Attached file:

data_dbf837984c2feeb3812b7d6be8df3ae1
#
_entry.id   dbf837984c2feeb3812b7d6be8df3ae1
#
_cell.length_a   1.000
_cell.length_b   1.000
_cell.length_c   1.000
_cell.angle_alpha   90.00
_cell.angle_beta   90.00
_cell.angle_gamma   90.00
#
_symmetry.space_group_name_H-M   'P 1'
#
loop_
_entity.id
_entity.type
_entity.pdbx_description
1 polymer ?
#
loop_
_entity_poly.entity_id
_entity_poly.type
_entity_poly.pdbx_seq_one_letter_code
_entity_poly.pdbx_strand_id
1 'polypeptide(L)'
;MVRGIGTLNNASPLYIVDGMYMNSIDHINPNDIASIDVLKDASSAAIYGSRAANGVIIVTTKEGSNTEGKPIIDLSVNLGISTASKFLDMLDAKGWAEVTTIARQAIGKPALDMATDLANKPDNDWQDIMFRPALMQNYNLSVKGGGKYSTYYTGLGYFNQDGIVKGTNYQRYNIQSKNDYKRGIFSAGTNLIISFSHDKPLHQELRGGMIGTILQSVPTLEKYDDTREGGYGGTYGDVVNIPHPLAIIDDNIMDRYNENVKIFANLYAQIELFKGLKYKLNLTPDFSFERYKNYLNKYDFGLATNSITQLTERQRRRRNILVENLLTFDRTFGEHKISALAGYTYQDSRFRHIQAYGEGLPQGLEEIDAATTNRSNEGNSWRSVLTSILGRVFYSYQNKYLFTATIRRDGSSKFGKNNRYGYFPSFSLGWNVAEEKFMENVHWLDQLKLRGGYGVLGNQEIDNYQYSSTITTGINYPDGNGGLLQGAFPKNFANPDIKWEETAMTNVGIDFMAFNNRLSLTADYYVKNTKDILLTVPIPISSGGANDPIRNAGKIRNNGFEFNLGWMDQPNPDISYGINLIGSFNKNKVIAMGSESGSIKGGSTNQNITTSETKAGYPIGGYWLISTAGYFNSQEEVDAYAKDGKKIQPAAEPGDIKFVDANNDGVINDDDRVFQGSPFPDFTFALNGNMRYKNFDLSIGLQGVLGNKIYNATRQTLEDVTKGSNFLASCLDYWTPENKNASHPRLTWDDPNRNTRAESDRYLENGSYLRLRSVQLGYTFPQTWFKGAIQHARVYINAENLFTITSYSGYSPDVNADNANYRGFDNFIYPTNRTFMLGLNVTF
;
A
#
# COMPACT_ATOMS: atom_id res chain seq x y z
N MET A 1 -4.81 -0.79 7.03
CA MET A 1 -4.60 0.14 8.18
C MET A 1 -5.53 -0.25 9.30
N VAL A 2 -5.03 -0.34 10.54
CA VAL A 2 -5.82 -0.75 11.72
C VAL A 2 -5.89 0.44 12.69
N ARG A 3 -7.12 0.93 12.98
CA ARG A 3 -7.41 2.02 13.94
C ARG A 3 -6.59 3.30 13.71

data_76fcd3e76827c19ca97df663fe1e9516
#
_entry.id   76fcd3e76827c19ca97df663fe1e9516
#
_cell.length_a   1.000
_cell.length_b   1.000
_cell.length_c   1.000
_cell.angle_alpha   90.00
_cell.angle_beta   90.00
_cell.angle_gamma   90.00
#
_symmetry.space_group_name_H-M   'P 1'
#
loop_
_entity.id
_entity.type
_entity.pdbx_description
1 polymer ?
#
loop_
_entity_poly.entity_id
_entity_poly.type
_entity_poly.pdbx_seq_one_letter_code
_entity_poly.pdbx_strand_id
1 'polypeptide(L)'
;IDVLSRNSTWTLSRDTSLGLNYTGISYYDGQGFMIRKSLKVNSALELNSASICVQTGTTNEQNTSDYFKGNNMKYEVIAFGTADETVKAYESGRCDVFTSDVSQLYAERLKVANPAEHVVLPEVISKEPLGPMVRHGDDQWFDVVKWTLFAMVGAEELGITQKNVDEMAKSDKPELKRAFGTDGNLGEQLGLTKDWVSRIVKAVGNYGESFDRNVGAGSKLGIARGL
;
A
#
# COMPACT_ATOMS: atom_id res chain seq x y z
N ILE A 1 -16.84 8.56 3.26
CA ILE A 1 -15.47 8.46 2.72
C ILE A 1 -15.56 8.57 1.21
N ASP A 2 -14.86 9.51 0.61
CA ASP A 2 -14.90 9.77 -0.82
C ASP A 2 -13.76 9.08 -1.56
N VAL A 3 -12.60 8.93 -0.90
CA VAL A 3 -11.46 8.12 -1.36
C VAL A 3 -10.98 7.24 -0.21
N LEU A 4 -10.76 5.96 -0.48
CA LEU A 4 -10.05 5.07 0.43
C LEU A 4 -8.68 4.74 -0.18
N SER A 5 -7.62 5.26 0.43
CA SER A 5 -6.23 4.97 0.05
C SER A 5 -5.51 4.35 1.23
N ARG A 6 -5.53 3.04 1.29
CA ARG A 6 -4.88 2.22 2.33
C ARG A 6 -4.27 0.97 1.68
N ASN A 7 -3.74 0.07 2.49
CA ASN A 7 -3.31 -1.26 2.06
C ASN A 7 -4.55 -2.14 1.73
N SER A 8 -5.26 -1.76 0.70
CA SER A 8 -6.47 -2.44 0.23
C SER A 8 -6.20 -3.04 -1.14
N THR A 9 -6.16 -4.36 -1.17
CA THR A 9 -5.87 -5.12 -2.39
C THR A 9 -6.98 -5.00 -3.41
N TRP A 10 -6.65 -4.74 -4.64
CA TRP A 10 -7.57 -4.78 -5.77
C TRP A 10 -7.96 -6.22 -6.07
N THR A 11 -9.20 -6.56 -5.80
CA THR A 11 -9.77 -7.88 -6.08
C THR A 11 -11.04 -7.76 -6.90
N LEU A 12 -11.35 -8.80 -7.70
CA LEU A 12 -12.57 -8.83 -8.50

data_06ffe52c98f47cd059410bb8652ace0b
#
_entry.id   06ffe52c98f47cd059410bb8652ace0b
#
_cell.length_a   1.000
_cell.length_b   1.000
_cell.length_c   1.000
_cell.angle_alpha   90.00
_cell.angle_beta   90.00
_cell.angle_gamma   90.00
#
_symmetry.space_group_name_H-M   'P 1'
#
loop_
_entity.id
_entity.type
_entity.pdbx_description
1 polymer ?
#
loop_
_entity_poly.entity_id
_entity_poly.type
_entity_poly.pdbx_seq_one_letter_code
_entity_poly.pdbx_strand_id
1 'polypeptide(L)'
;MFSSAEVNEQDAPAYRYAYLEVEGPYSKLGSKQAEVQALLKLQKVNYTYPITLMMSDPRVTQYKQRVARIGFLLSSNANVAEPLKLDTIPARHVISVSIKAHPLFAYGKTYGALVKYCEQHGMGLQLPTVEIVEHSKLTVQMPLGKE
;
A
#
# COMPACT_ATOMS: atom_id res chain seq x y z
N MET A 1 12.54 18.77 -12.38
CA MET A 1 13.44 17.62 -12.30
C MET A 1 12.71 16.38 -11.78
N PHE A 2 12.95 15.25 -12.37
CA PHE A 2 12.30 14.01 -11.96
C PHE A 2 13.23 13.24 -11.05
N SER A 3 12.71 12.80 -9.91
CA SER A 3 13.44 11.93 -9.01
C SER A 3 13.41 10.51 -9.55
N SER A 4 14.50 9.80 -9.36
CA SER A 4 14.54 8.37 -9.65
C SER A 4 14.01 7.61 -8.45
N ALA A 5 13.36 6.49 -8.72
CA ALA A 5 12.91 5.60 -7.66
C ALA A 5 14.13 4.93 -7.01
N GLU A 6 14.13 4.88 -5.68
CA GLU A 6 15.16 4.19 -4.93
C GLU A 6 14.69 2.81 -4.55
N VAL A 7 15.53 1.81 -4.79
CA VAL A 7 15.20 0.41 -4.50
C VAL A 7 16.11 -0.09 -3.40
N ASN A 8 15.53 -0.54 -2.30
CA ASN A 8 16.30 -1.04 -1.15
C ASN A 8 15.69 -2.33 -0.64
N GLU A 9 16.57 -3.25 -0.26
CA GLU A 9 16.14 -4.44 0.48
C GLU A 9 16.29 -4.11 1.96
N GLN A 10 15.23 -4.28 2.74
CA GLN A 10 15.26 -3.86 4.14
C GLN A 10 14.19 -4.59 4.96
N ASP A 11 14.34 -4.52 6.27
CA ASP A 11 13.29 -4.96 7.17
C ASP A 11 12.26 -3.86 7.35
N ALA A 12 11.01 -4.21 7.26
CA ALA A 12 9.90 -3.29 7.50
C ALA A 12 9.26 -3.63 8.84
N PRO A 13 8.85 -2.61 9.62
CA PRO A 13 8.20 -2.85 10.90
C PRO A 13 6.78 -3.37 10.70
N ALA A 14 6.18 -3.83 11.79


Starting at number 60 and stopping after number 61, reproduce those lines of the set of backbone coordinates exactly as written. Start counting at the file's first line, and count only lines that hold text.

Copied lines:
_entity_poly.entity_id
_entity_poly.type